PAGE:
BALTIMORE — U.S. Customs and Border Protection (CBP) officers seized more than $25,000 Wednesday from a Nigerian man at Baltimore Washington International Thurgood Marshall Airport (BWI) for violating federal currency reporting regulations.
The passenger, who arrived to BWI from London, United Kingdom, reported to a CBP officer that he possessed $6,000. During a secondary inspection, the traveler reported to a second CBP officer that he possessed $8,000 and 800 British Pounds.
During a baggage examination, CBP officers discovered $25,316 in U.S. Dollars, 1,385 in British Pounds and 450 in Euros, and a few Nigerian Naira. The combined currency totaled $28,280 in equivalent U.S. currency.
CBP officers seized the U.S. currency and Naira, and returned the Pounds and Euros to the man for humanitarian relief. CBP officers also advised the traveler how to petition for the return of his seized currency.
There is no limit to how much currency travelers may bring to, or take from the U.S.; however, federal law requires travelers to report to CBP amounts exceeding $10,000 in U.S. dollars or equivalent foreign currency. Travelers who refuse to comply with federal currency reporting requirements run the risk of having their currency seized, and may potentially face criminal charges.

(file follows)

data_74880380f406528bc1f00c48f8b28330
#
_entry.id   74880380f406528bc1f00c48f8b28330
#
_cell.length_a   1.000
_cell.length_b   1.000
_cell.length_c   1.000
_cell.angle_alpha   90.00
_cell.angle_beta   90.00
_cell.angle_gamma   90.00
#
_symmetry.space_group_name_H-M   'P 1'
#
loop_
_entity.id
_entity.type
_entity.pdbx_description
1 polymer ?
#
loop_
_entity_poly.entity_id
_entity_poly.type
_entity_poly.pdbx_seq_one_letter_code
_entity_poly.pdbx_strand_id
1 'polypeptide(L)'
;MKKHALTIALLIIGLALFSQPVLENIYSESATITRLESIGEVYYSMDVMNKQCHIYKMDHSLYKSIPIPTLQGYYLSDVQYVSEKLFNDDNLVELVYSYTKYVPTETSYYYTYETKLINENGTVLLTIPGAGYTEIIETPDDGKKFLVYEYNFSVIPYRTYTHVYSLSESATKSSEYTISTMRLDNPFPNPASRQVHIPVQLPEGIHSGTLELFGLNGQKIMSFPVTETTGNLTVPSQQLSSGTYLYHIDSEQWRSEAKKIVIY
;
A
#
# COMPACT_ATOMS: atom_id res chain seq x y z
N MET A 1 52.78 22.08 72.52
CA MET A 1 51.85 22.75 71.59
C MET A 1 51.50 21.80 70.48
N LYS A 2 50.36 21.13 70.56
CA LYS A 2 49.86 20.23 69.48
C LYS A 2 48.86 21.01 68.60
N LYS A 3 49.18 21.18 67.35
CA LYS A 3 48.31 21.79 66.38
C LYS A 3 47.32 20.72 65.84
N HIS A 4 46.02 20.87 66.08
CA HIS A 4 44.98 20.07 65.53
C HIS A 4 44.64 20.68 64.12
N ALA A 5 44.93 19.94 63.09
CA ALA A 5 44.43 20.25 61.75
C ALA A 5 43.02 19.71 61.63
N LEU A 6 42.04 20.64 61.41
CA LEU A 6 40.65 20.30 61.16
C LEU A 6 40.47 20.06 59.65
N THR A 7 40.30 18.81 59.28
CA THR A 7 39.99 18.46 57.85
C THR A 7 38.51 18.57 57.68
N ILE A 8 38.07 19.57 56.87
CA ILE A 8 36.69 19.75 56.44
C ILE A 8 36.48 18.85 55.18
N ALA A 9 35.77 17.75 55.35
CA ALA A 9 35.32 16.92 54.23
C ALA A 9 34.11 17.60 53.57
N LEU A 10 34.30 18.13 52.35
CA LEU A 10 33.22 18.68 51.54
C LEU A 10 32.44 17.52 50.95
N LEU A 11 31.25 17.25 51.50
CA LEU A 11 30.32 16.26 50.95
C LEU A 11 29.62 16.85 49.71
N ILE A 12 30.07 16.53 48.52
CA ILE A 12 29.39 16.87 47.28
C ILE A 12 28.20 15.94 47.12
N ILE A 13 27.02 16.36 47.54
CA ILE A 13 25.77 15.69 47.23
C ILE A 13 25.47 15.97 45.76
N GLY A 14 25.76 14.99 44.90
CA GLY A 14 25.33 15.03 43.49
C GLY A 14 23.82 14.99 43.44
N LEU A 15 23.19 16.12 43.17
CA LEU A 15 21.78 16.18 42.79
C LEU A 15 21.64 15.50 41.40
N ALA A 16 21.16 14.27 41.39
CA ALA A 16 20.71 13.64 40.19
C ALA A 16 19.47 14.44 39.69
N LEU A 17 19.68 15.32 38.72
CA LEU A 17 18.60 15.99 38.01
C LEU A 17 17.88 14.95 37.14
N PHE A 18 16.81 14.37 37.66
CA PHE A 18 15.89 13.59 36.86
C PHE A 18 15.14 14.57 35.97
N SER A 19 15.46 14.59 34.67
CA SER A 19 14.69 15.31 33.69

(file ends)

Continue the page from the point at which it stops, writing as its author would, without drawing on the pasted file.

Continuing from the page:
“Customs and Border Protection reminds all travelers that the easiest way to hold on to one’s currency is to truthfully report all of it to a CBP officer,” said Dianna Bowman, CBP Port Director for the Port of Baltimore.
In addition to currency enforcement, CBP routinely conducts inspection operations on arriving and departing international flights and intercepts narcotics, weapons, prohibited agriculture products, and other illicit items.
The Privacy Act prohibits releasing the traveler’s name since he was not criminally charged.